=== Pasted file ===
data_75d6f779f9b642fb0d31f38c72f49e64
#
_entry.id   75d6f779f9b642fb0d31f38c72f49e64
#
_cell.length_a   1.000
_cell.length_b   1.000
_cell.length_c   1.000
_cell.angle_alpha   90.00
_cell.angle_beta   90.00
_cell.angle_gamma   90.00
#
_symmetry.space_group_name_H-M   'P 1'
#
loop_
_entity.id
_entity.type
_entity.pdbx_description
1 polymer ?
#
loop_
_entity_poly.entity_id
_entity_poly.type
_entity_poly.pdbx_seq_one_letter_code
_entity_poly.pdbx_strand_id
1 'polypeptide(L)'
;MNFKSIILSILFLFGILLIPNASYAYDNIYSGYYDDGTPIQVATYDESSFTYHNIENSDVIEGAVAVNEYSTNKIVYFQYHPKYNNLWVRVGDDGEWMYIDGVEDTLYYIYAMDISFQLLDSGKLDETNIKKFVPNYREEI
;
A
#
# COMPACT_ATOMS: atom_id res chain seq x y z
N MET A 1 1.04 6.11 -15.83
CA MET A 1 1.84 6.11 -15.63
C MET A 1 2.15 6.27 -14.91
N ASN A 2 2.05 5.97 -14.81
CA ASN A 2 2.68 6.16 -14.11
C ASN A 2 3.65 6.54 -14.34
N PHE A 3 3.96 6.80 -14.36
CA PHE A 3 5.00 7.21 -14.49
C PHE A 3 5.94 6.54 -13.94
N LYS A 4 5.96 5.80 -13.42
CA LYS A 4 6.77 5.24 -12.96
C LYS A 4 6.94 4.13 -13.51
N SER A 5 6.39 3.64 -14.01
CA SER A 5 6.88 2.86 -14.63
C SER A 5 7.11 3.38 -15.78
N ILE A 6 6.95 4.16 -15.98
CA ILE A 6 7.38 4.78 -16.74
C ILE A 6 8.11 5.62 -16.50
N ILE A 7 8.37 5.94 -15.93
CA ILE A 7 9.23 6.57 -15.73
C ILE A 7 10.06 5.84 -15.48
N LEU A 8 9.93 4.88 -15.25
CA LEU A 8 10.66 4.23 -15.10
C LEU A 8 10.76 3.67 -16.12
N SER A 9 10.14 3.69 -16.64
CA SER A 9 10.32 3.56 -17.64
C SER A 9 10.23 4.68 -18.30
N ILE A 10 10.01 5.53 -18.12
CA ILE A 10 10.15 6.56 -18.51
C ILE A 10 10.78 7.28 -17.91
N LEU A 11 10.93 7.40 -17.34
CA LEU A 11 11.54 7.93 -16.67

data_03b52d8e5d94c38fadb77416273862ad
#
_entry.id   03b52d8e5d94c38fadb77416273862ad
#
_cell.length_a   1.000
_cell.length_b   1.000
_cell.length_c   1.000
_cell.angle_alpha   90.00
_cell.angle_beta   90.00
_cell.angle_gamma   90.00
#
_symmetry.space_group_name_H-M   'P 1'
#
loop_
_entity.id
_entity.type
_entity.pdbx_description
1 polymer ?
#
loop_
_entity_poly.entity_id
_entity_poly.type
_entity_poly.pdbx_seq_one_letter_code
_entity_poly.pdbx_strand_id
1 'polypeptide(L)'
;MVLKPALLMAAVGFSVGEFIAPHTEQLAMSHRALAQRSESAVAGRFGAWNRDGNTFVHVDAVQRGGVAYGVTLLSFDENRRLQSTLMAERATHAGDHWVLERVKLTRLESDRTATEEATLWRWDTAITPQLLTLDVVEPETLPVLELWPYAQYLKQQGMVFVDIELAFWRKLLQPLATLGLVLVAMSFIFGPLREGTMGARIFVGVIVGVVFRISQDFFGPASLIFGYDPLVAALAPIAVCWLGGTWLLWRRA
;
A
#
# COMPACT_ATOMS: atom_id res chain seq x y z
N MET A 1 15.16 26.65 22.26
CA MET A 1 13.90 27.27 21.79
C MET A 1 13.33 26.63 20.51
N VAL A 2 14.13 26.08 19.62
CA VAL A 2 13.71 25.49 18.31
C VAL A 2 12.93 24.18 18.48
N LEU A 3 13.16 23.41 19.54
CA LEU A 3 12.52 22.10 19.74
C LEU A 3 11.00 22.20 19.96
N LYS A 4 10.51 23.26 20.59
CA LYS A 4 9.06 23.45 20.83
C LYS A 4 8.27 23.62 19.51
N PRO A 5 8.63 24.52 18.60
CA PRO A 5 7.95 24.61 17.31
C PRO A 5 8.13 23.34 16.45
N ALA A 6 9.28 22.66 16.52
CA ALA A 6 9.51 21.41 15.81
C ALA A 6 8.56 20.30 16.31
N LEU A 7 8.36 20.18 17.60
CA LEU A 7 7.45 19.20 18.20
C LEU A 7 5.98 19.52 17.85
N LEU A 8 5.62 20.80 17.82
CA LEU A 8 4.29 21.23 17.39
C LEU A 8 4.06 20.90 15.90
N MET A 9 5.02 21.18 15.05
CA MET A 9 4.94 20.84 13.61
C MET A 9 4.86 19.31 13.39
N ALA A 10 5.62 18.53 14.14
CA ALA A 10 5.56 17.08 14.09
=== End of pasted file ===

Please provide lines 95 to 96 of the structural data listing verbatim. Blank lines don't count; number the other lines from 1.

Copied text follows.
C MET A 1 13.33 26.63 20.51
N VAL A 2 14.13 26.08 19.62